From left: mission specialist Shannon Walker, pilot Victor Glover, Crew Dragon commander Michael Hopkins, and mission specialist Soichi Noguchi at SpaceX headquarters in Hawthorne, California, on September 24, 2020. SpaceX

  • NASA’s next mission with SpaceX will launch “no sooner than early-to-mid November,” the agency announced Saturday.
  • That mission, called Crew-1, will ferry four astronauts to the International Space Station and back.
  • The launch was previously slated for Halloween. The delay allows SpaceX to investigate an issue with its Falcon 9 rocket engines.
  • Visit Business Insider’s homepage for more stories.

NASA’s four-astronaut team will have to wait a little longer to visit the International Space Station. The agency announced Saturday that Crew-1, its joint mission with SpaceX, won’t take off until at least early-to-mid November.

The mission was previously scheduled for 2:40 a.m. ET on October 31. The latest delay allows SpaceX to evaluate an with its Falcon 9

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NASA expert identifies mysterious extraterrestrial object as old Centaur rocket booster

Earth may get a new “mini-moon” soon.

But it’s probably just an old rocket booster from 1966.

The mysterious extraterrestrial object once called “asteroid 2020 SO” now appears to be an old rocket from a failed moon-landing mission 54 years ago, according to NASA’s leading asteroid expert Paul Chodas.

The “asteroid” was on track to get nabbed by Earth’s gravitational pull and become a small moon next month.

The formerly known asteroid may actually be the Centaur upper-rocket stage that successfully propelled NASA’s Surveyor 2 lander to the moon in 1966. According to NASA, the lander ended up colliding into the moon after one of its thrusters failed to ignite.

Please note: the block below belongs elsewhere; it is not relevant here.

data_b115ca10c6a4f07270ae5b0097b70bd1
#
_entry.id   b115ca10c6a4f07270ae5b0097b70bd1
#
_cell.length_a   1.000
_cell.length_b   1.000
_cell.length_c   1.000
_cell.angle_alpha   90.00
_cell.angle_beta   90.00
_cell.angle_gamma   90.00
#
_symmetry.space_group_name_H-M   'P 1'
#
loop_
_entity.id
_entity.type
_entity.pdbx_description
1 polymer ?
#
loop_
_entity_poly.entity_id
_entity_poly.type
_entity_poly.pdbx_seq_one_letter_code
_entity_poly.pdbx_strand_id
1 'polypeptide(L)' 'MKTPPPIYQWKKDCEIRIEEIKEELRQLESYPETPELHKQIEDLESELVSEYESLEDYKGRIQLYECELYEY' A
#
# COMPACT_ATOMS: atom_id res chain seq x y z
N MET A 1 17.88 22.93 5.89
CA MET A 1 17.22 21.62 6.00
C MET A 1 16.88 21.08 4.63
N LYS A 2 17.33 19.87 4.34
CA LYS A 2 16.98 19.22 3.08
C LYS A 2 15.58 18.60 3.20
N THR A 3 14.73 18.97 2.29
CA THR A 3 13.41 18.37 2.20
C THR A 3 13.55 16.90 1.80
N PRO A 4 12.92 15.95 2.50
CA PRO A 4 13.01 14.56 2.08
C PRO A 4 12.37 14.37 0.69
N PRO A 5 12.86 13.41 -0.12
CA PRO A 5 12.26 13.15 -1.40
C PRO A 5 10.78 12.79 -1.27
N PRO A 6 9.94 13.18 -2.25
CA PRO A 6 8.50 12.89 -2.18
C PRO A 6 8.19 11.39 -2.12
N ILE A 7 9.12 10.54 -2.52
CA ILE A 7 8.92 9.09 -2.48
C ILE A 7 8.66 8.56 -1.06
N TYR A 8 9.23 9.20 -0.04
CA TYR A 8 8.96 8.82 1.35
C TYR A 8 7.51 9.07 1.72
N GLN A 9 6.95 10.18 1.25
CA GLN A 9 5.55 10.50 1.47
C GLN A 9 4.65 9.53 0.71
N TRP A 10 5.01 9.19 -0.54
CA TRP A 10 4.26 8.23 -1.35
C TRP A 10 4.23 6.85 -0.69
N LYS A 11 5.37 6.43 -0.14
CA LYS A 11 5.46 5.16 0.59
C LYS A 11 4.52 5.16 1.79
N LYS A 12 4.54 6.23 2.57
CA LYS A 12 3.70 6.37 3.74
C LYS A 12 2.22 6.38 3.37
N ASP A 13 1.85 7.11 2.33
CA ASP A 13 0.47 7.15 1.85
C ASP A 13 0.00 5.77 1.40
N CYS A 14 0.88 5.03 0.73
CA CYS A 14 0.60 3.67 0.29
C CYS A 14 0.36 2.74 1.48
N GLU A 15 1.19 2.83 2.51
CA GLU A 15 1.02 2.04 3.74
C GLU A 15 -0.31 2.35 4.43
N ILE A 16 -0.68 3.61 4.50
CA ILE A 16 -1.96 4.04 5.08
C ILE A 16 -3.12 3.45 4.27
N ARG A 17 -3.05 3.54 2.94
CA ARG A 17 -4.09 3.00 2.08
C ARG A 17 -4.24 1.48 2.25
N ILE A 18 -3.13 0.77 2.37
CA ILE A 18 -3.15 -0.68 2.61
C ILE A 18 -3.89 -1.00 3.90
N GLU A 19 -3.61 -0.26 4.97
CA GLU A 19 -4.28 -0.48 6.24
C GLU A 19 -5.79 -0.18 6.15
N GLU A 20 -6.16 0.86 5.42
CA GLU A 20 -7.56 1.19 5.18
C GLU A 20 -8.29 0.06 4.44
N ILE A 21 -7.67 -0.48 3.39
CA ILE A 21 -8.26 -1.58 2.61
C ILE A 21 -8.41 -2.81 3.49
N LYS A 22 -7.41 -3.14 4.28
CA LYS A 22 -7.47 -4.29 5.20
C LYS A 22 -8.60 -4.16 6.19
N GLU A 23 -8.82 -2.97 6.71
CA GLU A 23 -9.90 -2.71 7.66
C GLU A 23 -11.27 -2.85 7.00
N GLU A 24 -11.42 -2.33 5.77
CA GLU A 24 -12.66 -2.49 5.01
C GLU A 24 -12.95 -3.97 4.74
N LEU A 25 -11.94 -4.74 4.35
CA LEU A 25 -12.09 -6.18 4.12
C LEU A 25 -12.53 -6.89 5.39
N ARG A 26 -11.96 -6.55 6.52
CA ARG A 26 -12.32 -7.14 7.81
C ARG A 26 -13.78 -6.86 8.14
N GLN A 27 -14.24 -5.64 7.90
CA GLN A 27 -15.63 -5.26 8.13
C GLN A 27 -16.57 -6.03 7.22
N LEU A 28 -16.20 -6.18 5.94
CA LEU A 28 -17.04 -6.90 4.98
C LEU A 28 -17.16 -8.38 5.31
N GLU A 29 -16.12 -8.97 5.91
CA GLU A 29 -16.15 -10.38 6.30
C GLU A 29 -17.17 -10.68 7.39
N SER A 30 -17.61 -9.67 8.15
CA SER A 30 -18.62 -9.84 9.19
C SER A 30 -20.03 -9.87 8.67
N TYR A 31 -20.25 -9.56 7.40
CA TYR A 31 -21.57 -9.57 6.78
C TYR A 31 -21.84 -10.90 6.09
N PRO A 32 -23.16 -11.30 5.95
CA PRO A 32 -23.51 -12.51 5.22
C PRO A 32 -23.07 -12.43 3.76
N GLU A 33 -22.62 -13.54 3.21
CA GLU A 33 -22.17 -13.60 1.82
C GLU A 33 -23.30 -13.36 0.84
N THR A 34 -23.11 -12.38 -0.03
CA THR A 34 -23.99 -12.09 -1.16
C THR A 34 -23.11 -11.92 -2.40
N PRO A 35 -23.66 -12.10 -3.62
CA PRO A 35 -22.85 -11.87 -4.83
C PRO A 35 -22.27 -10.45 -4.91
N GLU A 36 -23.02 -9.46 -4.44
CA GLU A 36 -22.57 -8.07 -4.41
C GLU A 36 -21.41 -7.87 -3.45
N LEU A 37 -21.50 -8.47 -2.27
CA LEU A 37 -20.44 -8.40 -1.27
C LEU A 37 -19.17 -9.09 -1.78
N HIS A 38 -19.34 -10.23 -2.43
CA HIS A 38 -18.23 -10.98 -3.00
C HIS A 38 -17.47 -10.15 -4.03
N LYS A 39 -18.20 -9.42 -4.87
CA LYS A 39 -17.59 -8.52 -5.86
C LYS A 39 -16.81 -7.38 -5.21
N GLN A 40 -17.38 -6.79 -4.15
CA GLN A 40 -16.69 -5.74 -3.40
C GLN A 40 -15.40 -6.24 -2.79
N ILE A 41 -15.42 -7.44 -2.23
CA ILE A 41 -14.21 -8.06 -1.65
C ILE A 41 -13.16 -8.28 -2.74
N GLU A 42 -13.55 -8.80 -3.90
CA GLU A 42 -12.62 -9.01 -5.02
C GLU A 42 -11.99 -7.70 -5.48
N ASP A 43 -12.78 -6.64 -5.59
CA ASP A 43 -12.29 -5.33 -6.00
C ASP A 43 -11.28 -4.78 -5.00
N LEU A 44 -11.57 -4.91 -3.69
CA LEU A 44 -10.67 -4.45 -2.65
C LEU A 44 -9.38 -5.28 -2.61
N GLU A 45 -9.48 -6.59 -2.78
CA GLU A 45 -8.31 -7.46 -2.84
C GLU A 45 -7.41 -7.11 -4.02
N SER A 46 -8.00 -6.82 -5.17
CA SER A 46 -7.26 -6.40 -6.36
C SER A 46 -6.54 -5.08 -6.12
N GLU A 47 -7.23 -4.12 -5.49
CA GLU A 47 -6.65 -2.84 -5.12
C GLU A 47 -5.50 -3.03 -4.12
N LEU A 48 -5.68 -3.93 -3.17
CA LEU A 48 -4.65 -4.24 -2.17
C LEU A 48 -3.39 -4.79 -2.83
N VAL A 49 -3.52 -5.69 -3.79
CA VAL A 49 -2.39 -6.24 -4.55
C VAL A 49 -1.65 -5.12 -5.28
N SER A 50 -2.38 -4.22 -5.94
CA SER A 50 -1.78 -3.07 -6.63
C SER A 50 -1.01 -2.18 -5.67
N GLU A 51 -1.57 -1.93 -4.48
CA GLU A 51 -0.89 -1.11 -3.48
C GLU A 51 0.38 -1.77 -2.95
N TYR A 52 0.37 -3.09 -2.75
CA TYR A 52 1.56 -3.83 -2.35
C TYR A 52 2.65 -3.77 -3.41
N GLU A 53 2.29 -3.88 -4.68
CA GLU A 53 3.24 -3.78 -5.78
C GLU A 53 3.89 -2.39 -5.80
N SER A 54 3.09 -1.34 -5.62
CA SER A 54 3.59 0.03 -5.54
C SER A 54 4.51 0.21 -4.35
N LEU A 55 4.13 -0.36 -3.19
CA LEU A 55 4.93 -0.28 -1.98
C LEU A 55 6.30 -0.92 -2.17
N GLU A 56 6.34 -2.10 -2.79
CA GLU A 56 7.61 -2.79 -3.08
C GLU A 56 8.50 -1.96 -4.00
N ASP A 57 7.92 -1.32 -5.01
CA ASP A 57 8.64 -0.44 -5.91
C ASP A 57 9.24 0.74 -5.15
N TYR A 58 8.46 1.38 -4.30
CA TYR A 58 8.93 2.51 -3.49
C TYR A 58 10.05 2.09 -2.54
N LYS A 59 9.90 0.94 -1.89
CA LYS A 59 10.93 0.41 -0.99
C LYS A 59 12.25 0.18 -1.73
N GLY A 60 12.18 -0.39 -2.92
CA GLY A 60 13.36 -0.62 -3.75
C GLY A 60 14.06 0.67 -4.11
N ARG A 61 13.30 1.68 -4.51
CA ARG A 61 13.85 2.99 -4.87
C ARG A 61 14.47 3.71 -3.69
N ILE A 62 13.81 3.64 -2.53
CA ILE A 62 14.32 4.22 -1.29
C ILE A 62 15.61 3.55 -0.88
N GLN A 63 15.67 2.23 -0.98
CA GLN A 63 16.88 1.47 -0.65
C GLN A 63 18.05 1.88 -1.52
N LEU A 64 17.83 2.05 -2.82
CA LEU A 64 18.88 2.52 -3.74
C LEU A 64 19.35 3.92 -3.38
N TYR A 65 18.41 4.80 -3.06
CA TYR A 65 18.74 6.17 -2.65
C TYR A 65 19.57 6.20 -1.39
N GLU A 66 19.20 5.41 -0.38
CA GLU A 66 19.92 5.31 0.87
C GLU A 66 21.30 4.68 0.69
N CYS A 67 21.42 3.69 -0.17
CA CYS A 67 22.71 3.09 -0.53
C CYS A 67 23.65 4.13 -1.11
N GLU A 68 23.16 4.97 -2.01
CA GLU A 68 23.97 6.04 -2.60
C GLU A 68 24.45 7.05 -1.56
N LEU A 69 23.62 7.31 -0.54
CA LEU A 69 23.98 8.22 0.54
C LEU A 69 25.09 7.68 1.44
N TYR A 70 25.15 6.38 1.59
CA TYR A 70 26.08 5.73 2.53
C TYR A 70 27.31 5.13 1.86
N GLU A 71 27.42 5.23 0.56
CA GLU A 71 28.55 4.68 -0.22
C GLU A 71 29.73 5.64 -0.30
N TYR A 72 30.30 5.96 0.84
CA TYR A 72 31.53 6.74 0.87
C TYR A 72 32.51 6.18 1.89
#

Last month, this mysterious object was detected by a telescope in Hawaii, according to Space.com’s Meghan Bartels. The object is roughly estimated to be 26 feet based on its brightness—near the length of the old Centaur, which now would be

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NASA advances plan to commercialize International Space Station

Oct. 12 (UPI) — The planned launch of a private commercial airlock to the International Space Station in November will accelerate NASA’s plan to turn the International Space Station into a hub of private industry, space agency officials said.

The commercialization plan also includes the launch of a private habitat and laboratory by 2024 and a project NASA Administrator Jim Bridenstine announced on Twitter in May in which actor Tom Cruise will film a movie in space.

The 20-year-old space station may even have a private citizen on board again for the first time in years in late 2021, according to Phil McAlister, NASA’s director of commercial spaceflight. It’s part of a plan to wean the space station off of NASA’s public funding, which has been $3 billion to $4 billion per year.

“We expanded the scope and range of activities that can be done on ISS,” McAlister said in

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NASA expert identifies mystery object once thought an asteroid

The jig may be up for an “asteroid” that’s expected to get nabbed by Earth’s gravity and become a mini moon next month. Instead of a cosmic rock, the newly discovered object appears to be an old rocket from a failed moon-landing mission 54 years ago that’s finally making its way back home, according to NASA’s leading asteroid expert. Observations should help nail its identity.